Articles: Blogs

friends, romans, countrymen – lend women your ears

Blogging - 16th January 2019
In 2019 it’s time for more women to feature on podiums – in panel speaking and discussions

This time last year, in the midst of #MeToo and Time’s Up, we spoke about why female voices matter in the media, and how using female spokespeople in articles and press releases should be a part of every travel PR strategy.

But it’s not just on the page or screen that women need to be heard. In 2019 it’s time for more women to feature on panels and podiums, and start speaking in the flesh.

The challenge

Public speaking opportunities are an excellent way to boost the visibility of female executives in any industry, but they are especially important in traditionally male-dominated fields. However, women are still too often shut out of these opportunities.

The tech sector is one of the biggest culprits. In 2018, speakers at the three biggest tech conferences – VivaTech, WebSummit and CES – were 73% male. At CES, six out of six keynote speakers were male, five of whom were white. We clearly need more diversity. Hearing women speak at events provides much-needed perspective for industry colleagues, making them think in new and different ways.


Nevertheless, the dearth of diversity isn’t entirely down to a lack of opportunities. In some cases, women are passing over the chance to speak. According to Bobbie Carlton, founder of Innovation Women, a female-led online speakers bureau, there are any number of reasons why women say no to public speaking – from diary clashes to a lack of company resources to cover travel expenses. Equality also plays a part. Carlton reports that female speakers are often paid less than men to appear, if at all. It is imperative that these barriers are addressed if we are to achieve a higher level of representation.

Speaker confidence may also be an issue. Social psychologists have determined that, while men tend to ‘overestimate’ their abilities and performance in workplace tasks, women ‘routinely underestimate’ both. This trend, dubbed the ‘confidence gap’, means women are less likely to apply for speaking opportunities or put themselves forwards for a panel, missing out on opportunities to boost their profile and further their career.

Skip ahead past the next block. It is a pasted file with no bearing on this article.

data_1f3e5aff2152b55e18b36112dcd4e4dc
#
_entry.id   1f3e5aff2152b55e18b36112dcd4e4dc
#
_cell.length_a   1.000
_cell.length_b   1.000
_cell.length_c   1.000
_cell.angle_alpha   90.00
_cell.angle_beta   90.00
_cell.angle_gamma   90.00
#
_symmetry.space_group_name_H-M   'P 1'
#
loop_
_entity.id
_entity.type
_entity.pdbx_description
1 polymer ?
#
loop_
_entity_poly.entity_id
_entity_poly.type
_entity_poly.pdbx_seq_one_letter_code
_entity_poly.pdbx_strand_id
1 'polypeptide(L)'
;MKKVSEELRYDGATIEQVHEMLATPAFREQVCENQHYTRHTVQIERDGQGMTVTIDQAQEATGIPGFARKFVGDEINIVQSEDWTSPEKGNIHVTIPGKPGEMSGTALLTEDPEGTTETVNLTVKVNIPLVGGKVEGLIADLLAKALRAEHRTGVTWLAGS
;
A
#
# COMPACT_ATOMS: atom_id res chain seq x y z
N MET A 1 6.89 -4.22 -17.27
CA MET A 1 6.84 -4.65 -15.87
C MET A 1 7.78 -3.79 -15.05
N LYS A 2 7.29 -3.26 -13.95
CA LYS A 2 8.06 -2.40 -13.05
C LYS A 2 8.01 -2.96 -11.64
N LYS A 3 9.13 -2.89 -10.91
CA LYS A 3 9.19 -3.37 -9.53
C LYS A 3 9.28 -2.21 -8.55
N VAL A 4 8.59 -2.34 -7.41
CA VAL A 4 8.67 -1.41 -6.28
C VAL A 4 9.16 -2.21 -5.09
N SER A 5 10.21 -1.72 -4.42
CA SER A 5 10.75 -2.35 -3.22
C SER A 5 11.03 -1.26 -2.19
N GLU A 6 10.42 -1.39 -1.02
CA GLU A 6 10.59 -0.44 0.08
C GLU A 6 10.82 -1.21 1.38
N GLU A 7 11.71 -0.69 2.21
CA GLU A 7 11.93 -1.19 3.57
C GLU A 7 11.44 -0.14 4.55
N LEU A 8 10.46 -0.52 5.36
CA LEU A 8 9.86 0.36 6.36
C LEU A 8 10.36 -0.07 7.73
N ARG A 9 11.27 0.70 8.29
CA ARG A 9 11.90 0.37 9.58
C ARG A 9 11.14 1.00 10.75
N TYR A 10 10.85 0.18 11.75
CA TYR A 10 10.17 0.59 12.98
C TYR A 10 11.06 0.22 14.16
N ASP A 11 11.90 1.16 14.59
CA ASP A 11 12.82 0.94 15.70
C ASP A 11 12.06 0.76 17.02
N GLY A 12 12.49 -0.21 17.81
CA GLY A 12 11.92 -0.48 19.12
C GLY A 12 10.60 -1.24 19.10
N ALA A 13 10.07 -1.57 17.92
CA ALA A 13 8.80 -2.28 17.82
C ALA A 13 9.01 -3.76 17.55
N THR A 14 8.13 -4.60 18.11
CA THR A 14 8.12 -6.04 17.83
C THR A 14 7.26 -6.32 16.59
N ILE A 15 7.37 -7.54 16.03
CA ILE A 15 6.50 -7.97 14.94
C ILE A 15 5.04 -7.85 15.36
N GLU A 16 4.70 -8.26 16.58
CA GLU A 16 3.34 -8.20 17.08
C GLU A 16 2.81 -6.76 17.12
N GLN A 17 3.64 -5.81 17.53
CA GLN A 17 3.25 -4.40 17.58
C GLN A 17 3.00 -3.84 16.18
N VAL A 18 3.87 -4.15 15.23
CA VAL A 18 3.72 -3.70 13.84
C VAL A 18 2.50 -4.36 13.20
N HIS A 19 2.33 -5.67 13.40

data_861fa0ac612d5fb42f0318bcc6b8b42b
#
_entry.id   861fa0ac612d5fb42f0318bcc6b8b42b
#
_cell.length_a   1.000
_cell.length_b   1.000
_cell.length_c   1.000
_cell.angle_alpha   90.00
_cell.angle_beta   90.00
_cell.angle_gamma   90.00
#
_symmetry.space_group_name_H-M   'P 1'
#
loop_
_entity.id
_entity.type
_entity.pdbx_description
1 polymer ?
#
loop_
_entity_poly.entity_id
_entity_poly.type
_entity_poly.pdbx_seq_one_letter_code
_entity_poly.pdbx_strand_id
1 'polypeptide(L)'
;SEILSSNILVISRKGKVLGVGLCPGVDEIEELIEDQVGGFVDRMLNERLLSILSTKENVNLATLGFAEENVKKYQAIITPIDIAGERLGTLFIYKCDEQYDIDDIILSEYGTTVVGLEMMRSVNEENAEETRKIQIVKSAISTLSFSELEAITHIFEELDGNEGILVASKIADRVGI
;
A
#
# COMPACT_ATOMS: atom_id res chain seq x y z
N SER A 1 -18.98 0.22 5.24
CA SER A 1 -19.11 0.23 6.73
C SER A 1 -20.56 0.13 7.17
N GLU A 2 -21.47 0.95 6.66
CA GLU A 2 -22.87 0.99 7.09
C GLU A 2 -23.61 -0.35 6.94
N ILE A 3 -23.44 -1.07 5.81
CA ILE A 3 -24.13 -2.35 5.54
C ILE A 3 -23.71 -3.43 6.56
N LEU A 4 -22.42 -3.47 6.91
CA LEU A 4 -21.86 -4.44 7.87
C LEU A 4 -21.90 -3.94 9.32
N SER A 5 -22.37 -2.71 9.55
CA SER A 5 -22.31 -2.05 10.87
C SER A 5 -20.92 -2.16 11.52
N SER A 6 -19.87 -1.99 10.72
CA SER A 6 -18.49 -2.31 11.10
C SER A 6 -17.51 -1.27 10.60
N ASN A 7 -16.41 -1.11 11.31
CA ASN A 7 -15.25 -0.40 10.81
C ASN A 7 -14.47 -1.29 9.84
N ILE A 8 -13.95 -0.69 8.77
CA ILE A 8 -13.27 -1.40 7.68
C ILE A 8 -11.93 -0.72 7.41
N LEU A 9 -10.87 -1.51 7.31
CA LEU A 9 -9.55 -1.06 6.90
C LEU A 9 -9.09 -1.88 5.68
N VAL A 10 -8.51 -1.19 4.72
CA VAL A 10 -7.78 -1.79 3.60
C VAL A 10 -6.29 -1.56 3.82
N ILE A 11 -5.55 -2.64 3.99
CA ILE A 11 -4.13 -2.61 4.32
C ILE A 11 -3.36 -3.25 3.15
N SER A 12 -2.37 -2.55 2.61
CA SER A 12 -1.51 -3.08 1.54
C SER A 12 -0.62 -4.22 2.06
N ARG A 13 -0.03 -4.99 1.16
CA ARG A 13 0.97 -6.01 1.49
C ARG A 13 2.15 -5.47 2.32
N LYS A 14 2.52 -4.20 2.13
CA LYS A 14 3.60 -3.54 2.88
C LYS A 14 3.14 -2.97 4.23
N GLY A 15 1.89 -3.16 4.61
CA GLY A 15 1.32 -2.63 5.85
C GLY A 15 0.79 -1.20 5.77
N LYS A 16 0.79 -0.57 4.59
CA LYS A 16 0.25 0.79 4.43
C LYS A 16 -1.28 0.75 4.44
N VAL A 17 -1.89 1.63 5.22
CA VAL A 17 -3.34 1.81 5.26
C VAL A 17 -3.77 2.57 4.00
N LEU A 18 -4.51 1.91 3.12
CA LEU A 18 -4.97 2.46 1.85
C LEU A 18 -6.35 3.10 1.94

The opportunity

The good news is that confidence and action are interrelated. Believing in your ability to succeed compels action, while successful action fuels confidence. And confidence can be learnt.

Prominent industry figures such as Ariane Gorin, President of Expedia Partner Solutions, and Charlotte Pedersen, CEO of Luxaviation Helicopters, are setting an example to other would-be speakers by accepting and attending speaking opportunities on a regular basis. They are leading the conversation in traditionally male-dominated sectors (travel technology and business aviation), blazing a trail for other women to share their own insights into their fields: a sure-fire way to inspire confidence in other would-be speakers.

The PR gain

Conferences and events also have a knock-on effect on PR, with trade journalists often dispatched to cover the conversation. Putting women forward in the travel, technology, transport and aviation sectors means you’re more likely to be the voice of difference journalists are looking for – leading to better coverage, and more chance to tell your company’s story.

So, consider putting the women in your business forwards for speaking opportunities. For your PR plan, for your company, and for your industry, giving women a platform can only be a good thing.